Private schools - want to shout IT'S NOT FAIR!

(1000 Posts)
Yermina Mon 04-Feb-13 10:59:22

Went to PIL last night and heard all about sil's children's school. One of her boys is already attending a fantastic private school. Just found out his two brothers have also got places at very good private schools.

In the mean time my dc's are in classes of 31 at the local state school. My youngest needs additional support (sn) but isn't statemented (diagnosed but no statement) so doesn't get it. SIL's middle child has got into a mainstream private school that has outstanding support for children with dyslexia, which he's been diagnosed with. And will be in classes of 18.

Our middle ds is musically talented but there is really poor provision for music teaching at his state school and very few children there are learning an instrument. We struggle to pay for music lessons for him outside school.

Is it wrong of me to feel eaten up with jealousy and anger at the unfairness of a school system which privileges the children of well-off people so openly and seemingly without anyone else seeing it as something that's wrong or deeply, deeply unfair?

How would you explain to a group of children: you lot over here will have XXXX spent on your education, and lots of opportunity to develop your talents, and you lot over there will have about half as much spent on you, and will have much less attention from the teacher because there'll be twice as many of you in the class. Oh, and you kids with sn or specific gifts - unless your parents have money, you probably won't get the help you need to thrive educationally.

I know it's the way the world is but at the moment I feel bitter about it. Really really bitter. And jealous

Every time I go to my PIL's and have to hear about all the amazing thing SIL's dcs are doing at their school, their academic achievements, I want to go home and hide under the duvet and cry.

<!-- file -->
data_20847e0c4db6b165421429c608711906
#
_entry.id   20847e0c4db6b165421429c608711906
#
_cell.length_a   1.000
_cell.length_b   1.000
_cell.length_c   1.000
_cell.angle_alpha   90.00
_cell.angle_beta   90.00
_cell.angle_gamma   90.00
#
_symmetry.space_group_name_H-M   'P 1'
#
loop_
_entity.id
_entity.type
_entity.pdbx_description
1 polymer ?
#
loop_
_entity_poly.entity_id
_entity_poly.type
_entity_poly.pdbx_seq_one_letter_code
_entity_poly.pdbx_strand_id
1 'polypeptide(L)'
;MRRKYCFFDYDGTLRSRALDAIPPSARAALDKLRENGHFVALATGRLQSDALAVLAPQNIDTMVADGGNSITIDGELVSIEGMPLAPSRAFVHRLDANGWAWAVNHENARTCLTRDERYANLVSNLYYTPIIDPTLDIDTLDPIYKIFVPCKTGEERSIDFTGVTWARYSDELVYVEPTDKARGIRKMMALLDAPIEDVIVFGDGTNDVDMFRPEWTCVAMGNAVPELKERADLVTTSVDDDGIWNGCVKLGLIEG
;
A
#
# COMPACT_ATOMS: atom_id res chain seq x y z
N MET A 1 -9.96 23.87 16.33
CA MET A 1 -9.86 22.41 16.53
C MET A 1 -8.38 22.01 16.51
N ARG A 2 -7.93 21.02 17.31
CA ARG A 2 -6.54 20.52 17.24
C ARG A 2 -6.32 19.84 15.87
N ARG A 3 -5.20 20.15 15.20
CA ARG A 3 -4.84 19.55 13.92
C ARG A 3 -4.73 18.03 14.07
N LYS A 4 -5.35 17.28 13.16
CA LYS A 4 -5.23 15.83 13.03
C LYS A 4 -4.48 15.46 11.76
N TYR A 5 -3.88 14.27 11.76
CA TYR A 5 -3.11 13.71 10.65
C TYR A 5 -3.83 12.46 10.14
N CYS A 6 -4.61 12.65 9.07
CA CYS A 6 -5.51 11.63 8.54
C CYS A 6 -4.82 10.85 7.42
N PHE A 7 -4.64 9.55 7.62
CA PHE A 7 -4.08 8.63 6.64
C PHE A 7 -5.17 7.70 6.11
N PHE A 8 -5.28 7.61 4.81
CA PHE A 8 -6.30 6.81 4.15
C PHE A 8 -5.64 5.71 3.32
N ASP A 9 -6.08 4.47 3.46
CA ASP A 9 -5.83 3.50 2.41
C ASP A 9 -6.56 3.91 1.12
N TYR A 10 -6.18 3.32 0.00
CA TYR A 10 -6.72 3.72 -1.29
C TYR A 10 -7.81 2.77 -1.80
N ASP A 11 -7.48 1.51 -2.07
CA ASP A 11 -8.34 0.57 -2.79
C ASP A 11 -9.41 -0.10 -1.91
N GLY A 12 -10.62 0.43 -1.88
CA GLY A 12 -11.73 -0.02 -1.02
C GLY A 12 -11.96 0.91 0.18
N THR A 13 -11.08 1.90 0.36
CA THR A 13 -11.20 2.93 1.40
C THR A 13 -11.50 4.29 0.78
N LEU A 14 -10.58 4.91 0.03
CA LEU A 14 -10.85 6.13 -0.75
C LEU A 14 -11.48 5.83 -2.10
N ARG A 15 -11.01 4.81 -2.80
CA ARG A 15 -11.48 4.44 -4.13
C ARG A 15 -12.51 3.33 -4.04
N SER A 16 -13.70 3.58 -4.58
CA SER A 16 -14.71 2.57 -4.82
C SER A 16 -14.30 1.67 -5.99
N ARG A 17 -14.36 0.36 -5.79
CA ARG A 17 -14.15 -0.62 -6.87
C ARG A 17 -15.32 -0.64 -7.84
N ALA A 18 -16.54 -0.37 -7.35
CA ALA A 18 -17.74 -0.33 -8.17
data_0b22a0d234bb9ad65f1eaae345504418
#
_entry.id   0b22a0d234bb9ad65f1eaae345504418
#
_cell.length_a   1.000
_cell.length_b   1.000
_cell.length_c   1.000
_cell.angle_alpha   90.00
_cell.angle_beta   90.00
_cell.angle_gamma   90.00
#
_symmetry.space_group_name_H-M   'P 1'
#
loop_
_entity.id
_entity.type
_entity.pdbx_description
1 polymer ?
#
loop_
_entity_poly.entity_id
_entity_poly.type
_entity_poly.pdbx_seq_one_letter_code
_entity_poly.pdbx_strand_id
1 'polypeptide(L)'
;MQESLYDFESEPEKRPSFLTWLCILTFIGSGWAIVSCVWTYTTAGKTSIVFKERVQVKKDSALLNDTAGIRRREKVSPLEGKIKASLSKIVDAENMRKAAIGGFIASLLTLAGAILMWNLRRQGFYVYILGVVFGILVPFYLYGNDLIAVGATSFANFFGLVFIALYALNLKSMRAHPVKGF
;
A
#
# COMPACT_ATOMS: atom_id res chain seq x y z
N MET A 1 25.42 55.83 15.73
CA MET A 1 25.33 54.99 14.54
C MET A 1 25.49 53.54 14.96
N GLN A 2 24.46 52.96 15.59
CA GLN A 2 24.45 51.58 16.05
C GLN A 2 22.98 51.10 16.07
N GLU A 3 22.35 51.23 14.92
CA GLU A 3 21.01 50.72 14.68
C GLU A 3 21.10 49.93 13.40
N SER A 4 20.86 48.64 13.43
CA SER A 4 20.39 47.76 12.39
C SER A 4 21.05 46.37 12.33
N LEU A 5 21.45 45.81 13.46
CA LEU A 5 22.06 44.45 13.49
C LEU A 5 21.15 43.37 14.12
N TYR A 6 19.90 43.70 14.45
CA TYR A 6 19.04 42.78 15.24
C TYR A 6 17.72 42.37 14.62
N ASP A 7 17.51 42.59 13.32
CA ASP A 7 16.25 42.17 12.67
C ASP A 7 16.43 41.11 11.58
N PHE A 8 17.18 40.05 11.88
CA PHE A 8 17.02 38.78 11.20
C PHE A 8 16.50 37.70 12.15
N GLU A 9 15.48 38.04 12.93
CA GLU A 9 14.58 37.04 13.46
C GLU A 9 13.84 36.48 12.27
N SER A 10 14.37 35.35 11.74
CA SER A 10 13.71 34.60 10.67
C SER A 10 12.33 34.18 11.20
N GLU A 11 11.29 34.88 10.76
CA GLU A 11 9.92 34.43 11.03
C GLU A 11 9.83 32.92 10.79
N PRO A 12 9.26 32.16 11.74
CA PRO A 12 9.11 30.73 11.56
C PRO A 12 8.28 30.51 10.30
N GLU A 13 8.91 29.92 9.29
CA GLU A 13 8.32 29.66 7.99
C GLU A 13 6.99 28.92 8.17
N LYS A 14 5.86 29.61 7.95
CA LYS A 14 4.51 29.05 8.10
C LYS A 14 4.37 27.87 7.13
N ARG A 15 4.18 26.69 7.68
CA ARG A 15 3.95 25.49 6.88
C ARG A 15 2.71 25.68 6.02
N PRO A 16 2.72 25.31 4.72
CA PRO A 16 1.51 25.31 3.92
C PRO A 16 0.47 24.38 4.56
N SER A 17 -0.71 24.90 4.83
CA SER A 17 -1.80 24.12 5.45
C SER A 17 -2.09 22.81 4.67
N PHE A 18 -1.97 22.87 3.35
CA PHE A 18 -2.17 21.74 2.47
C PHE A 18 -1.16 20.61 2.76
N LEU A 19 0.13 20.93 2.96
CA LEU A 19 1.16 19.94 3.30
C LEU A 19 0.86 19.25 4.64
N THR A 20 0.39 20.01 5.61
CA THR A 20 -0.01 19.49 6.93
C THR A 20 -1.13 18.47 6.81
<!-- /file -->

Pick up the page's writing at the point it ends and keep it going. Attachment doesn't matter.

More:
We'll never, ever be able to afford private education. We'll never be able to afford to move to an area with really good state schools. We'll never be able to get our children into church schools as we're not church goers, and our local grammar schools (2) are bursting at the seams with children from the local private prep schools, who bus their students in to take the 11+ en mass.

It's just so fucking unfair. It really is. I just want to get that off my chest.

That is all.

chocoluvva Mon 04-Feb-13 11:45:47

Actually one 45min lesson a week is pretty good - it's more than my DC got - and she managed to get into a specialist music school.

Specialist music schools usually take potential into account as well as the technical ability reached. Many schools stress this. My DC's school also ask very specific questions about the amount of tuition the child has had, teacher, individual or group lessons.

It goes without saying that children from families who can afford private tutors etc are advantaged, but you are coming across in a poor light by just dismissing people's suggestions out of hand (without even thanking them by the way). If you encourage your children to enjoy educational things - reading, taking an interest in the news, useful hobbies etc you will be helping them to get good grades. Another possibility might be to reduce the cost of a private tutor by sharing with one or two other children. DD's tutor gives her and her friend a session for no extra fee once a fortnight.

I really do sympathise - I'm lucky enough to live in the catchment area of an excellent state school, but you won't do your children any favours by failing to investigate all the options.

Yermina Mon 04-Feb-13 11:46:32

"but he can continue to get a great deal of joy out of playing as an amateur throughout his whole life. He can take up new instruments and learn them in the future, he can join a choir and sing, he can practice his current instrument to the best of his ability and play it with a local youth orchestra"

The thing is though Grendel, is there are so few children at his school learning instruments that he already feels like a fish out of water. If he was at a school with a really thriving music department, and lots of other kids who were learning instruments and enjoying music, it would make a difference to his wanting to participate in group music activities, which are really important.

mrsjay Mon 04-Feb-13 11:47:18

All systems of privilege based on ability to pay are unfair

^ ^ that ( welcome back hully)

op let your jealousy go though it will eat you up honestly it will, can you get scholarships or bursaries in your area if you really want your children to go

Yermina Mon 04-Feb-13 11:48:26

"We want to move DS1 into a non-maintained (ie independent) specialist school for bright boys with ASD and ADHD. Will that be unfair, then?"